EPA Announces Funding to Create Two New Drinking Water Innovation Centers

On September 9th, during the opening session of the 11th Annual Drinking Water Workshop, Lek Kadeli, Acting Assistant Administrator for EPA’s Office of Research and Development announced the award of over $8 million to create two national centers for research and innovation.  The centers will develop innovative and practical solutions for challenges faced by smaller drinking water systems.

The recipients are the University of Colorado Boulder’s Design of Risk Reducing, Innovative Implementable Small System Knowledge (DeRISK) Center, and the University of Massachusetts Amherst’s Water Innovation Network for Sustainable Small Systems (WINSSS) Center. These two EPA-funded centers will develop and test advanced, low cost methods to reduce, control, and eliminate groups of water contaminants that present challenges to communities worldwide.  Each of the centers will incorporate the work of leading researchers from other universities and organizations around the country and facilitate getting this information to small water systems.  State drinking water programs will be included in advisory groups for the centers and during solicitation of stakeholder input.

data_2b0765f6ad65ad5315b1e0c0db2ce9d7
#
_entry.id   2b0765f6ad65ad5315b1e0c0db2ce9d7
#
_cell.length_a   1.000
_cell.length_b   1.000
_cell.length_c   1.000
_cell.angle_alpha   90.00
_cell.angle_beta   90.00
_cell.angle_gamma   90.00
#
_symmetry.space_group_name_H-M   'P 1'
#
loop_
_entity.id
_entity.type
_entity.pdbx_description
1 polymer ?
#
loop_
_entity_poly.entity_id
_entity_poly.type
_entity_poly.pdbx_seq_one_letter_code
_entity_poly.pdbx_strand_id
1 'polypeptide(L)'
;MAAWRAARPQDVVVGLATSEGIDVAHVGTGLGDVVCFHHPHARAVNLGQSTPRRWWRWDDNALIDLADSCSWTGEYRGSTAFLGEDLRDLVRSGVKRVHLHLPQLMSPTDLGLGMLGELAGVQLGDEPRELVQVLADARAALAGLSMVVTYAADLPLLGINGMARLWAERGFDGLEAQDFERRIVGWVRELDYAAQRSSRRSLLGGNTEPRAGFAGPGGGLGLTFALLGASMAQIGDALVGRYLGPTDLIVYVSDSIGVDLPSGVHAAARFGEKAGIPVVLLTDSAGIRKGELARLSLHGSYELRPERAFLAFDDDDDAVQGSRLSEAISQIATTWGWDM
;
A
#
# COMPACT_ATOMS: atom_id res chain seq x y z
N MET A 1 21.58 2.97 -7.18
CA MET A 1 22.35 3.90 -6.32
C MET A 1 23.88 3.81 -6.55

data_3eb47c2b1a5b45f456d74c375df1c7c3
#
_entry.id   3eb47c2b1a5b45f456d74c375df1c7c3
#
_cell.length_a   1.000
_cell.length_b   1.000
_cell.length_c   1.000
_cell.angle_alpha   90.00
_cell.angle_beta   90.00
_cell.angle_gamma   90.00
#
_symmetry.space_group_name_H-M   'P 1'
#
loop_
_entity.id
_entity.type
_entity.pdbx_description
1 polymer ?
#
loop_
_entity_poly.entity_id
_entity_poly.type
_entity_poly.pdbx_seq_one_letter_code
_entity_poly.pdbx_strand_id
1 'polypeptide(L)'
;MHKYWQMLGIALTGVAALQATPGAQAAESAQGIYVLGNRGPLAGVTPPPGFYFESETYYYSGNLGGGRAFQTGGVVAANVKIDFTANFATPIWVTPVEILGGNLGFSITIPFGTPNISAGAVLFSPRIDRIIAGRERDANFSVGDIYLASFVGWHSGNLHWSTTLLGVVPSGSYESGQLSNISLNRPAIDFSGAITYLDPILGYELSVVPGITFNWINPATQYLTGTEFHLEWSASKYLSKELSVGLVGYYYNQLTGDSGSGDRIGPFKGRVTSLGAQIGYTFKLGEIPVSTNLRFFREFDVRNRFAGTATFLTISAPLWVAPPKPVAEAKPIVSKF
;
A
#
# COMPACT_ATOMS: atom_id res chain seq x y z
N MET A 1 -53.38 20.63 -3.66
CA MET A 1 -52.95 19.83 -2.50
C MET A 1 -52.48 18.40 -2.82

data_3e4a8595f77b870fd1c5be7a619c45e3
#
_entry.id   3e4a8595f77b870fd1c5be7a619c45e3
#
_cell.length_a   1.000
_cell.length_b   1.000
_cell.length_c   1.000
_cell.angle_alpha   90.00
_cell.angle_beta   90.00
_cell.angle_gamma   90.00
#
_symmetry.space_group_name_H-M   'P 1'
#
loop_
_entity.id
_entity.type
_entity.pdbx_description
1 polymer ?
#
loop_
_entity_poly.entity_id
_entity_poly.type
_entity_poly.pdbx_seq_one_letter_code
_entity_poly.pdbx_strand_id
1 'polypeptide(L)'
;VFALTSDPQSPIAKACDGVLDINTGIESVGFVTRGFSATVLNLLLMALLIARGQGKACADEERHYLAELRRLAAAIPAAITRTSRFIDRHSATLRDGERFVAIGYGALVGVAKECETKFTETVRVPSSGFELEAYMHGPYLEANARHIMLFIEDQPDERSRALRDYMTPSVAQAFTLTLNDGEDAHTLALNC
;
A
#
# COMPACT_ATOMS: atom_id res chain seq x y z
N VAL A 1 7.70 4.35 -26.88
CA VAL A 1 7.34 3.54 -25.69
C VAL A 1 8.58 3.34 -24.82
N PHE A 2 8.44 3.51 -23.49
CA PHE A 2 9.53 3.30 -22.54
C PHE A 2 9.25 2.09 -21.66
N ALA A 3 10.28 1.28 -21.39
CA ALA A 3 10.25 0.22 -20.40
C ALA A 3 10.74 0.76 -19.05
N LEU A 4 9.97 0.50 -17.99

97% of the nation’s roughly 160,000 public water systems serve fewer than 10,000 people each. These drinking water systems face many obstacles including limited resources, aging infrastructure, and complying with a variety of regulations. These centers will help strengthen the technical, managerial, and financial capacities of drinking water providers throughout the country. Both centers will collaborate with a range of stakeholders to support problem-oriented research on groups of water contaminants and their origins. This research marks a move towards developing transdisciplinary results that will be nationally acceptable and applicable.

These grants, part of EPA’s research on safe and sustainable drinking water, support the development of water clusters — networks of businesses, researchers, and others involved in water technology. Colorado and Massachusetts are both home to water cluster organizations. These clusters are leading the way in developing cutting-edge technologies and bringing them to the market, where they can solve water challenges that threaten health and daily activities while promoting technological innovation and economic growth.

For more information on the grant recipients and centers: http://www.epa.gov/ncer/smalldw.